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  1. ArchDaily
  2. Projects
  3. Houses
  4. India
  5. Khosla Associates
  6. 2017
  7. Retreat in the Sahyadris / Khosla Associates

Retreat in the Sahyadris / Khosla Associates

  • 20:00 - 31 May, 2017
Retreat in the Sahyadris / Khosla Associates
Retreat in the Sahyadris  / Khosla Associates, © Shamanth Patil J.
© Shamanth Patil J.

© Shamanth Patil J. © Shamanth Patil J. © Shamanth Patil J. © Shamanth Patil J. + 20

  • Architects

  • Location

    Kannan Devan Hills, India
  • Principals

    Sandeep Khosla and Amaresh Anand
  • Design Team

    Sandeep Khosla, Amaresh Anand, Oommen Thomas, Pratyusha Suryakanth and Moiz Faizulla
  • Project Year

    2017
© Shamanth Patil J.
© Shamanth Patil J.

From the architect. Our picturesque site is located in the Western Ghats perched on the backwaters of a lake and surrounded by the Sahyadri mountain ranges.

© Shamanth Patil J.
© Shamanth Patil J.

 Although they owned two acres of land, our client’s requirements were modest. They asked us to build a 2100 sft single level pavilion as a retreat to escape the frenetic pace of Mumbai life and to reinvigorate the senses.

© Shamanth Patil J.
© Shamanth Patil J.

We envisioned a single level pavilion spatially subdivided onto two primary zones; one for engagement with the view during the day and the other as a quiet retreat at night. The living spaces are extroverted and permeable allowing nature to penetrate its envelope; the private spaces are introverted and protected.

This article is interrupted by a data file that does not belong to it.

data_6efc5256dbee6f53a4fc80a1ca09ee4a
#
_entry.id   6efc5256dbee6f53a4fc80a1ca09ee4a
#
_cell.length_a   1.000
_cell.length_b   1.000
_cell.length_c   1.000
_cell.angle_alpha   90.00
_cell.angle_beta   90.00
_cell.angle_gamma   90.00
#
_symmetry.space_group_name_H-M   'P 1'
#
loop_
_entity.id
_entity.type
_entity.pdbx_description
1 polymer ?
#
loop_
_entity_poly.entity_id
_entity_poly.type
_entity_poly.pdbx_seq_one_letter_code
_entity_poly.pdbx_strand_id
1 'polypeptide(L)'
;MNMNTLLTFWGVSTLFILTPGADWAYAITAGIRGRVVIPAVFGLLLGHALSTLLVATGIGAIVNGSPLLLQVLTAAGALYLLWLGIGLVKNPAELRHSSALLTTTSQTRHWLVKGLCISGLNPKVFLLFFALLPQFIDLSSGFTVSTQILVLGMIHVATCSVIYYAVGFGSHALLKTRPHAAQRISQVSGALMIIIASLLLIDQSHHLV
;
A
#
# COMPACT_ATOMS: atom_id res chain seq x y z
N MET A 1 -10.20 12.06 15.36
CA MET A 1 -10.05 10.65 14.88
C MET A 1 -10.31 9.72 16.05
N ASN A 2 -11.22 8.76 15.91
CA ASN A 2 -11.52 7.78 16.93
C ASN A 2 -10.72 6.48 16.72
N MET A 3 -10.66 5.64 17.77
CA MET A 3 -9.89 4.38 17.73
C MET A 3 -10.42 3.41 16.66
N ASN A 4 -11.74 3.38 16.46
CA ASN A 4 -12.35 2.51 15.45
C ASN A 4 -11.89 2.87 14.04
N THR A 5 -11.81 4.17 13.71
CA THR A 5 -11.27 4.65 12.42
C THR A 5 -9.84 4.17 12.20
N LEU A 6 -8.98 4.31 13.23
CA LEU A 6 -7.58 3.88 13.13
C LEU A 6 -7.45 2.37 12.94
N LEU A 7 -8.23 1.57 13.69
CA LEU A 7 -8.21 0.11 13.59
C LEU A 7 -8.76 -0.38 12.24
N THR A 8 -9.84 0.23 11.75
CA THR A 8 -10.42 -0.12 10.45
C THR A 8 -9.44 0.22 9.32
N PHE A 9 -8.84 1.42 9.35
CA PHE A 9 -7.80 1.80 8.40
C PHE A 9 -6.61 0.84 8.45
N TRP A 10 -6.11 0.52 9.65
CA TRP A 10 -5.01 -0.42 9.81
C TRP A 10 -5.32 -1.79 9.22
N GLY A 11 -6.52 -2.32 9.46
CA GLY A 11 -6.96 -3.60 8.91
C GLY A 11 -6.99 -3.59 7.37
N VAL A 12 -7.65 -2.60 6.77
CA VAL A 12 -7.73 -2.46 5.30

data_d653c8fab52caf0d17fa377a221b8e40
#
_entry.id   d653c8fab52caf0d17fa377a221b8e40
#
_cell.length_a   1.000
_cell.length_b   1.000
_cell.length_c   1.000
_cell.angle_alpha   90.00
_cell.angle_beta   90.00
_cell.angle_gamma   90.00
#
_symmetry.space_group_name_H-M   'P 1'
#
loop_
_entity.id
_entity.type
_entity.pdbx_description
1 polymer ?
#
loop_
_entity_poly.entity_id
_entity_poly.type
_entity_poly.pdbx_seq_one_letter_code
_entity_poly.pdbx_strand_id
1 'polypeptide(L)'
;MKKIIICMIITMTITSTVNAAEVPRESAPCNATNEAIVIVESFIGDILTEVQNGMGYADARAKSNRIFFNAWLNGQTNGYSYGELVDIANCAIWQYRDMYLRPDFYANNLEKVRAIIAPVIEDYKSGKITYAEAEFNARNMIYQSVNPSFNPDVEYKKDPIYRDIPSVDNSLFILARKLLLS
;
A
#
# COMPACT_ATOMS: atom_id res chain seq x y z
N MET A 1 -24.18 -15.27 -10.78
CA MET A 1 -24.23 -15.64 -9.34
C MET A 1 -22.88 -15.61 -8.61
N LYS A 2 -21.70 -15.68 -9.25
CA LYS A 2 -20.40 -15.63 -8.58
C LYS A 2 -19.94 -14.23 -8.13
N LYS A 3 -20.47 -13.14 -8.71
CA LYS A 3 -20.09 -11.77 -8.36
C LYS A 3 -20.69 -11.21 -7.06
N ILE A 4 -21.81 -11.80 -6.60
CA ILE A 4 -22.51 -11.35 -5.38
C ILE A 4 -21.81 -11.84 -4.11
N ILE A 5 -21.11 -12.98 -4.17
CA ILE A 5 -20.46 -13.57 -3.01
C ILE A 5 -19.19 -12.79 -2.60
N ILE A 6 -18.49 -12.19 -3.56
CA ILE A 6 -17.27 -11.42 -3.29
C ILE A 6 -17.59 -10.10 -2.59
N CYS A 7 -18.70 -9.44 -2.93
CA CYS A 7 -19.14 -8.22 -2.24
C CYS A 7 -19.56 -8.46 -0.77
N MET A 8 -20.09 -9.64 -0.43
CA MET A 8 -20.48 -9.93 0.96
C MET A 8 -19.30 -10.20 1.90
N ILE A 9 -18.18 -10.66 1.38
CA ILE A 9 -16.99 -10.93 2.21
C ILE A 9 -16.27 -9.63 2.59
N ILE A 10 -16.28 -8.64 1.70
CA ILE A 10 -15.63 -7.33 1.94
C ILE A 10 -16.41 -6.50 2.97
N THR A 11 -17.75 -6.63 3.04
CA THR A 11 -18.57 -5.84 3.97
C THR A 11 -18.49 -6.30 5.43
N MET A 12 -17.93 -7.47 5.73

© Shamanth Patil J.
© Shamanth Patil J.

One of the challenges of the pavilion was to admit the right quality of natural light not only from the periphery but also into its internal volumes. To this end, we created a series of dramatic skylights to illuminate the internal spaces evenly. The angular shapes of the skylights were inspired by the looming profiles of the mountain peaks to the east and west of the house. Each of the skylights admits a soft quality of north light into the Living, kitchen, foyer, and bathrooms 

© Shamanth Patil J.
© Shamanth Patil J.

The architecture is built from the readily available local black basalt stone which was found on the site just 5 to 6 feet below ground. The stone is of volcanic origin and available in abundance across the Deccan Plateau. We used the stone as a random dry pack cladding along the entire extent of the exterior walls and on a few internal accent walls.

Floor Plan
Floor Plan

The contoured land allowed us to work with the natural topography of the site. Rather than creating a split-level house to negotiate the slope, we created a retaining wall enclosure and a ramp alongside it to arrive at the entrance 3’-6” below.

© Shamanth Patil J.
© Shamanth Patil J.

We had to exercise a great deal of restraint in the furniture and accessories, choosing to customize each piece to be in harmony with the architectural intent. Accessories were all sourced from Maharashtra, brass and copper vessels from Nasik and Bidriware from Aurangabad.

Diagram
Diagram

The primary objective of the house was to absorb the natural environment,to open itself up to the view.But in doing so we had to remain cognizantof the physical presence and the environmental impact of our architecture on the hill.

© Shamanth Patil J.
© Shamanth Patil J.
Cite: "Retreat in the Sahyadris / Khosla Associates" 31 May 2017. ArchDaily. Accessed . <http://www.archdaily.com/872566/retreat-in-the-sahyadris-khosla-associates/>
© Shamanth Patil J.

懂得环境,才能做好建筑:Sahyadris 静修居/Khosla Associates